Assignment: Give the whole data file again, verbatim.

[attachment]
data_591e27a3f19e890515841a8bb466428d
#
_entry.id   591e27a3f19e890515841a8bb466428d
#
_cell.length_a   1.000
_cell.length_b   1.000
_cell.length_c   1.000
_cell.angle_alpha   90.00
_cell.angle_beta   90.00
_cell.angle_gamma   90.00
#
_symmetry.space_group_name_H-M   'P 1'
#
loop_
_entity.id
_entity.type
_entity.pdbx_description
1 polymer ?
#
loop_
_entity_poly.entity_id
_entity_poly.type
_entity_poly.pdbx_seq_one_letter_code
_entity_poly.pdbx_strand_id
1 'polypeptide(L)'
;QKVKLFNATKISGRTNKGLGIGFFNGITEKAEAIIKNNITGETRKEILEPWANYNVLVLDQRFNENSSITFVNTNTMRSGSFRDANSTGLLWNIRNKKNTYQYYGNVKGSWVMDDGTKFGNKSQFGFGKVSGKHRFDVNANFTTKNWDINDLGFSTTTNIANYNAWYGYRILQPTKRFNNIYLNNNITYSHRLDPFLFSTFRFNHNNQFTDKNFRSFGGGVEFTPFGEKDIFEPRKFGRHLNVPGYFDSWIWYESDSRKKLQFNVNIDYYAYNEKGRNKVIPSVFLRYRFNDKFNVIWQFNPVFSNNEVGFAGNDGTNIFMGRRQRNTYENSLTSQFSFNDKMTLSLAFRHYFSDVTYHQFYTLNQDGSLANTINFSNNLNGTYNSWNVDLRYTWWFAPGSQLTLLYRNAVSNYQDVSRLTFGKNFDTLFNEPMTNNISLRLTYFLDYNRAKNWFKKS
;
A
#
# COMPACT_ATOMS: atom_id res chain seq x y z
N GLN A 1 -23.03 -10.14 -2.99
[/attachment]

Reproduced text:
data_591e27a3f19e890515841a8bb466428d
#
_entry.id   591e27a3f19e890515841a8bb466428d
#
_cell.length_a   1.000
_cell.length_b   1.000
_cell.length_c   1.000
_cell.angle_alpha   90.00
_cell.angle_beta   90.00
_cell.angle_gamma   90.00
#
_symmetry.space_group_name_H-M   'P 1'
#
loop_
_entity.id
_entity.type
_entity.pdbx_description
1 polymer ?
#
loop_
_entity_poly.entity_id
_entity_poly.type
_entity_poly.pdbx_seq_one_letter_code
_entity_poly.pdbx_strand_id
1 'polypeptide(L)'
;QKVKLFNATKISGRTNKGLGIGFFNGITEKAEAIIKNNITGETRKEILEPWANYNVLVLDQRFNENSSITFVNTNTMRSGSFRDANSTGLLWNIRNKKNTYQYYGNVKGSWVMDDGTKFGNKSQFGFGKVSGKHRFDVNANFTTKNWDINDLGFSTTTNIANYNAWYGYRILQPTKRFNNIYLNNNITYSHRLDPFLFSTFRFNHNNQFTDKNFRSFGGGVEFTPFGEKDIFEPRKFGRHLNVPGYFDSWIWYESDSRKKLQFNVNIDYYAYNEKGRNKVIPSVFLRYRFNDKFNVIWQFNPVFSNNEVGFAGNDGTNIFMGRRQRNTYENSLTSQFSFNDKMTLSLAFRHYFSDVTYHQFYTLNQDGSLANTINFSNNLNGTYNSWNVDLRYTWWFAPGSQLTLLYRNAVSNYQDVSRLTFGKNFDTLFNEPMTNNISLRLTYFLDYNRAKNWFKKS
;
A
#
# COMPACT_ATOMS: atom_id res chain seq x y z
N GLN A 1 -23.03 -10.14 -2.99